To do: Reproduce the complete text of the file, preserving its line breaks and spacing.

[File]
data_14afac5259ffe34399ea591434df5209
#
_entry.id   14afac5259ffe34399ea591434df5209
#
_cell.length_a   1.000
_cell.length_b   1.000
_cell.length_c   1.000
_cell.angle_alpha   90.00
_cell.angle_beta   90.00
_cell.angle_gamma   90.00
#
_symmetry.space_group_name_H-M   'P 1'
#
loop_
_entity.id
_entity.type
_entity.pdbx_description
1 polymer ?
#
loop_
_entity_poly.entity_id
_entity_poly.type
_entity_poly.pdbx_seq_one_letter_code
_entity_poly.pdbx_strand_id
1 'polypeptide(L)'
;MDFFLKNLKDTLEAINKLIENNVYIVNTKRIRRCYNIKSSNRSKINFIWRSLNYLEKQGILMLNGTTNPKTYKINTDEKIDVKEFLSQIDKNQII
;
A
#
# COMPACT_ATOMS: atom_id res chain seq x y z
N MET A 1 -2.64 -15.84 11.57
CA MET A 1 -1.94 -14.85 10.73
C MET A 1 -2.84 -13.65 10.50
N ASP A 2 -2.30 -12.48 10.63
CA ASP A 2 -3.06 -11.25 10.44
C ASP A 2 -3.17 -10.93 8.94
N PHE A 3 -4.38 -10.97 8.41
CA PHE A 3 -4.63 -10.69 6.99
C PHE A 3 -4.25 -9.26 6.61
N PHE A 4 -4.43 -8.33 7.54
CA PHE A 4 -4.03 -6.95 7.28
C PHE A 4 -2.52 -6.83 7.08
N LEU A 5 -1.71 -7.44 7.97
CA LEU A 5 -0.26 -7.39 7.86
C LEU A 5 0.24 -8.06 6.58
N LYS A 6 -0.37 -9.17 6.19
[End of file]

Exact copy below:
data_14afac5259ffe34399ea591434df5209
#
_entry.id   14afac5259ffe34399ea591434df5209
#
_cell.length_a   1.000
_cell.length_b   1.000
_cell.length_c   1.000
_cell.angle_alpha   90.00
_cell.angle_beta   90.00
_cell.angle_gamma   90.00
#
_symmetry.space_group_name_H-M   'P 1'
#
loop_
_entity.id
_entity.type
_entity.pdbx_description
1 polymer ?
#
loop_
_entity_poly.entity_id
_entity_poly.type
_entity_poly.pdbx_seq_one_letter_code
_entity_poly.pdbx_strand_id
1 'polypeptide(L)'
;MDFFLKNLKDTLEAINKLIENNVYIVNTKRIRRCYNIKSSNRSKINFIWRSLNYLEKQGILMLNGTTNPKTYKINTDEKIDVKEFLSQIDKNQII
;
A
#
# COMPACT_ATOMS: atom_id res chain seq x y z
N MET A 1 -2.64 -15.84 11.57
CA MET A 1 -1.94 -14.85 10.73
C MET A 1 -2.84 -13.65 10.50
N ASP A 2 -2.30 -12.48 10.63
CA ASP A 2 -3.06 -11.25 10.44
C ASP A 2 -3.17 -10.93 8.94
N PHE A 3 -4.38 -10.97 8.41
CA PHE A 3 -4.63 -10.69 6.99
C PHE A 3 -4.25 -9.26 6.61
N PHE A 4 -4.43 -8.33 7.54
CA PHE A 4 -4.03 -6.95 7.28
C PHE A 4 -2.52 -6.83 7.08
N LEU A 5 -1.71 -7.44 7.97
CA LEU A 5 -0.26 -7.39 7.86
C LEU A 5 0.24 -8.06 6.58
N LYS A 6 -0.37 -9.17 6.19